Buy the ticket, THEN take the ride: Pre-booked buses will save money and time, says Manchester councillor

Automatic ticketing on buses could keep public transport in Manchester cost effective despite budget cut of £7.1million over the two next years, a Councillor has claimed.

Executive member of Manchester City Council, Kate Chappell, is currently compiling a report on the cost of transport in the city as well as its impact on people’s lives, and has made several solutions to streamline operations.

Amid austerity measures facing Manchester’s public transport services, Councillor Chappell believes introducing a scheme similar to London’s oyster card system would save valuable funds.

“To keep transport prices low, introducing automatic ticketing would help,” Councillor Chappell told MM.

“This would mean all tickets would be purchased beforehand and no tickets are purchased on the bus. This would save money and make journey times much, much quicker.

“Pouring more and more money into services is not always the best action to take and doing things like introducing automatic ticketing would make such a difference.

“It would make things quicker and support us in making sure prices stay competitive.”

Councillor Chappell, who is also heading the council’s environmental department, has urged more people to use public transport, cycling and car sharing.

That said, she understood the need for the public to use cars when venturing into the city.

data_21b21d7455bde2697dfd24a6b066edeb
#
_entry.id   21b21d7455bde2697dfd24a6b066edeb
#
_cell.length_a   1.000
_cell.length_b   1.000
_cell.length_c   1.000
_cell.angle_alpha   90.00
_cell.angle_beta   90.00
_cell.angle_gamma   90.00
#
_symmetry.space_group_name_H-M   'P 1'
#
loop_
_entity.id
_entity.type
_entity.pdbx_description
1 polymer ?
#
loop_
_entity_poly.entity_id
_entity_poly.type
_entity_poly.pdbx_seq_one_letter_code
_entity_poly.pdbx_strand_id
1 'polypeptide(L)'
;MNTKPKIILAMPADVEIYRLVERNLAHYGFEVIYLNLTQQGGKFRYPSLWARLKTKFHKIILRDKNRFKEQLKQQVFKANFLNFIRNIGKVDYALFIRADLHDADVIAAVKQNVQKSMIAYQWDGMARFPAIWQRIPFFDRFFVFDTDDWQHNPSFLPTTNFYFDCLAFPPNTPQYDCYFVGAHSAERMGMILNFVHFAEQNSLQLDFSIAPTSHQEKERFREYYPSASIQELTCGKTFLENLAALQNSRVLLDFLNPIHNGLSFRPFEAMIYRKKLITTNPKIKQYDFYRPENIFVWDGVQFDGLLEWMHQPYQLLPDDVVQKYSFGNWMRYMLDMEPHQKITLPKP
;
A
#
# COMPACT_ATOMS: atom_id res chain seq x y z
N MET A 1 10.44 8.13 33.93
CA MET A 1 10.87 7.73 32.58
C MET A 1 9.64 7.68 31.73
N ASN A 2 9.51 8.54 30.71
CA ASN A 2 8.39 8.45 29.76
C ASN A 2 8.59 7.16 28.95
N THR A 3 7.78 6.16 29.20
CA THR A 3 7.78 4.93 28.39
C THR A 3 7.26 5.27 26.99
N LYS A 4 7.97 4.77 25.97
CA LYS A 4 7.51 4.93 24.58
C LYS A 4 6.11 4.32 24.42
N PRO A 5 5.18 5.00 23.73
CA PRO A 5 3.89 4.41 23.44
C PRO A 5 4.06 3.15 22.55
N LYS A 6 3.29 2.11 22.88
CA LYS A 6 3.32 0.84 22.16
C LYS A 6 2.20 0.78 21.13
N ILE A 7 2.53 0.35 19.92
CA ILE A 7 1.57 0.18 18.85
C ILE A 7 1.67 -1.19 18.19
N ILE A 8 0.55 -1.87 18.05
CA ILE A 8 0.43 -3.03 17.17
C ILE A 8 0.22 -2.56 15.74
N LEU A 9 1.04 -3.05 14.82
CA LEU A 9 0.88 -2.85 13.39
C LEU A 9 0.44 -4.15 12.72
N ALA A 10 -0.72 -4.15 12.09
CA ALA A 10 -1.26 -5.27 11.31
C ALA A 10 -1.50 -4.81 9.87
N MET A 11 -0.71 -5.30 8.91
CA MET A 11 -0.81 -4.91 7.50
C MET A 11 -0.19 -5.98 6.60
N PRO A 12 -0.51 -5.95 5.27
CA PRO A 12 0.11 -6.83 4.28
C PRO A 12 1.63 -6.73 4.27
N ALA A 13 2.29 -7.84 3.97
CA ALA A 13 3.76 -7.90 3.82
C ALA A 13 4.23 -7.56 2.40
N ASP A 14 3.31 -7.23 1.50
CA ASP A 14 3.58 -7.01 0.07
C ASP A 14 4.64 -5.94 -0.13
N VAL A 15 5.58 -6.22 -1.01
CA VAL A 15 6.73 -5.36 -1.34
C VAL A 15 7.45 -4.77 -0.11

“We are definitely not anti-car even with all the environmental issues we are taking into account,” she told MM.

“If you are a family going into town for the day or for a meal you are going to want to use your car.”

However Councillor Chappell defended the city centre’s parking prices – often a source of annoyance to many commuters and visitors.

“It is priced at a rate that lets people park in the city centre for short periods but not all day,” she said.

“We have got the right pricing to encourage footfall and turnover for local retailers.”

High long-stay parking prices are designed to discourage day-trippers from parking in the city centre and instead park further out of town.

This will afford more space to short-stay customers, which will in turn boost the local economy according to Councillor Chappell.

“As soon as you go out of the very centre of town actually the prices actually are quite a lot cheaper,” she added.

“We do want to leave spaces for those coming into the city for two or three hours, which will help local retailers.”

Image courtesy of Bus Spirit of Manchester, with thanks.

Related Articles